Skip to main content
<Press Release>

PRAC Reports on the Use and Integrity of Federal Telehealth Programs During the Pandemic


Today, the Pandemic Response Accountability Committee (PRAC) released Insights on Telehealth Use and Program Integrity Risks Across Selected Health Care Programs During the Pandemic, a report assessing telehealth utilization and fraud, waste, and abuse risks across six federal agencies during the first year of the pandemic. 

“Telehealth allowed patients—particularly those in vulnerable populations—to access health care despite the severity of the pandemic crisis,” said Michael E. Horowitz, Chair of the PRAC, in a video address.  “But just as any federal program is susceptible to fraud, waste, and abuse, telehealth programs administered by federal agencies are not immune to these risks either.”

The PRAC’s Model for Effective Coordinated Oversight

Led by the Department of Health and Human Services’ (HHS) Office of Inspector General (OIG), the PRAC Health Care Subgroup worked to examine the expansion of telehealth across six federal programs during the pandemic and, along with this expansion, the emerging risks. The selected programs include:

“The PRAC’s approach – involving multiple OIGs to provide insights on issues that cut across federal agencies – provides a unique opportunity to assess how big changes in health care may affect multiple federal programs and the people they serve,” said Christi A. Grimm, Inspector General of HHS OIG and the Chair of the PRAC Health Care Subgroup. “The rapid changes and growth of telehealth during the pandemic raised a lot of questions and this report provides objective and independent information to policymakers and other stakeholders as they consider the future of telehealth.”     

Lasting Insights for the Future of Federal Telehealth Programs

The report identifies four key insights related to telehealth at select federal health care programs during the COVID-19 pandemic. These insights are intended to help inform policymakers and stakeholders’ future decisions on telehealth and how agencies might incorporate safeguards to prevent fraud, waste, and abuse:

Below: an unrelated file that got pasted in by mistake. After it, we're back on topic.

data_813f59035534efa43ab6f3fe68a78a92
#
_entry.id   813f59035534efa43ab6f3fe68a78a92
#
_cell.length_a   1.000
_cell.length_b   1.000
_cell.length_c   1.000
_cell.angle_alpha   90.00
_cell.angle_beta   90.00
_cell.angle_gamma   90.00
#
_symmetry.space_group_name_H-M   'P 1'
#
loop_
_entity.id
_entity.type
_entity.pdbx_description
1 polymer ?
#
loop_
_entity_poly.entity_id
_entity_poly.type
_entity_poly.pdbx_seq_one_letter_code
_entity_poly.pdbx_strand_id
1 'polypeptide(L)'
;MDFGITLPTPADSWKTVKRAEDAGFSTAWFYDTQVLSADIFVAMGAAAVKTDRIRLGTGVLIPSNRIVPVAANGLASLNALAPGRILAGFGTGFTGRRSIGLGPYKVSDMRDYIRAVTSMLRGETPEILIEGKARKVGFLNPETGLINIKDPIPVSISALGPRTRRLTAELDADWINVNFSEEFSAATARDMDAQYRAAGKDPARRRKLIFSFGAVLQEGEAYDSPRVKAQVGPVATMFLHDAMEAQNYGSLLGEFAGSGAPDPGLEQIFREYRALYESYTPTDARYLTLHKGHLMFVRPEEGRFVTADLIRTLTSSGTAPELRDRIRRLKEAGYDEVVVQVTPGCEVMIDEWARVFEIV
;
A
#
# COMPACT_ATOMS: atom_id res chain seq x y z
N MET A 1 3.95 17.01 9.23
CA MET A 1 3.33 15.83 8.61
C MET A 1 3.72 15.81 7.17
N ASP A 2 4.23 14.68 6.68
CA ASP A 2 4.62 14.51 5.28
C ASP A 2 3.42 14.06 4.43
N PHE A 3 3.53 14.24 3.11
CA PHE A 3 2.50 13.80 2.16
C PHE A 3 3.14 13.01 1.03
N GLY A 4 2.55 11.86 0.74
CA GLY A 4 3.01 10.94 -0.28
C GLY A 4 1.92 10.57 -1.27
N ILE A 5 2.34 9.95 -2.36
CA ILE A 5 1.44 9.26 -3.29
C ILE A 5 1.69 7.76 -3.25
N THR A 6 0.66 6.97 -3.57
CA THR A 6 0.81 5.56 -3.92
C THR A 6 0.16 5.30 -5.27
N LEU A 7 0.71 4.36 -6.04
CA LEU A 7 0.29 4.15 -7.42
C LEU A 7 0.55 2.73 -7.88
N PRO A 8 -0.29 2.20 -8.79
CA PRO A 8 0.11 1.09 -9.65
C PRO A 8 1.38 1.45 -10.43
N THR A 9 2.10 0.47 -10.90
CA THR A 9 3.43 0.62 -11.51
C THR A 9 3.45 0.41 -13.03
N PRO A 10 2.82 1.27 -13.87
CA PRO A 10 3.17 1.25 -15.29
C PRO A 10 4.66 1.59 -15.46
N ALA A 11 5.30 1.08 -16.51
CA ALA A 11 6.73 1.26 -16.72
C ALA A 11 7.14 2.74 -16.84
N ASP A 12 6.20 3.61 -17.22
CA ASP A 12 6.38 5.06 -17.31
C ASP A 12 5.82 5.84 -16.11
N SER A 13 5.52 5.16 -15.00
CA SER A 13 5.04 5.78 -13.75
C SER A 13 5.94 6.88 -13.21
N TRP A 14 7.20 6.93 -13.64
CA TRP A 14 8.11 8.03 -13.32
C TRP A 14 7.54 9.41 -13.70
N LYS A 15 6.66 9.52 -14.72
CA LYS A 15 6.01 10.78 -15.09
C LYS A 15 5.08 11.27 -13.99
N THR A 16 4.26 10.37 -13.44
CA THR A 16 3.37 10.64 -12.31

Increased volume and nature of telehealth use: During the first year of the pandemic, 13 times as many individuals used telehealth services than in the year prior, totaling 37 million users and costing programs more than $6 billion. 

Program integrity risks associated with billing of telehealth services: OIGs identified risks of fraud, waste, and abuse, including: 

  • billing for the same telehealth service twice, 
  • billing for extremely high amounts of telehealth services, 
  • inappropriately billing the most expensive level of services, and 
  • billing for services that were seemingly not appropriate for telehealth.

Need for additional data and information: The OIGs found that many of the programs lack complete, reliable data on the impact of telehealth on quality of care and the billing of services, data critical to conducting oversight of fraud, waste, and abuse.

Call for additional safeguards: While these programs have safeguards in place to oversee telehealth services, additional safeguards could strengthen their integrity, including:

  • additional monitoring of telehealth services,  
  • billing controls to prevent inappropriate payments for telehealth services, and 
  • collecting additional data and information about the impact of telehealth services on quality of care. 

Background on the PRAC Health Care Subgroup 

The PRAC’s Health Care Subgroup, led by HHS Inspector General Christi Grimm, is comprised of OIGs that oversee agencies responsible for providing or reimbursing health care services using emergency pandemic funds in the federal government. These OIGs work together and share data to provide coordinated oversight across agencies and programs.


The PRAC was established by the CARES Act to promote transparency and support independent oversight of the funds provided by the CARES Act and other related emergency spending bills. In addition to its coordination and oversight responsibilities, the PRAC is tasked with supporting efforts to “prevent and detect fraud, waste, abuse, and mismanagement [and] mitigate major risks that cut across program and agency boundaries.”

If you have additional questions, please contact Lisa Reijula at, or reach out to individual agency contacts:
DOD OIG: Megan Reed at
DOJ OIG: Stephanie Logan at
DOL OIG: Erin Zickafoose at
HHS OIG: Office of Communications at
OPM OIG: Faiza Mathon-Mathieu at
VA OIG: Fred Baker at

Six OIGs collaborated on this report:

  • U.S. Office of Personnel Management OIG
  • Department of Defense OIG
  • Department of Health and Human Services (HHS) OIG
  • Department of Justice OIG
  • Department of Labor OIG
  • Department of Veterans Affairs OIG
Page last modified: 11/06/2023
Thank you for your feedback!
Would you tell us more? Feedback
Was this page helpful?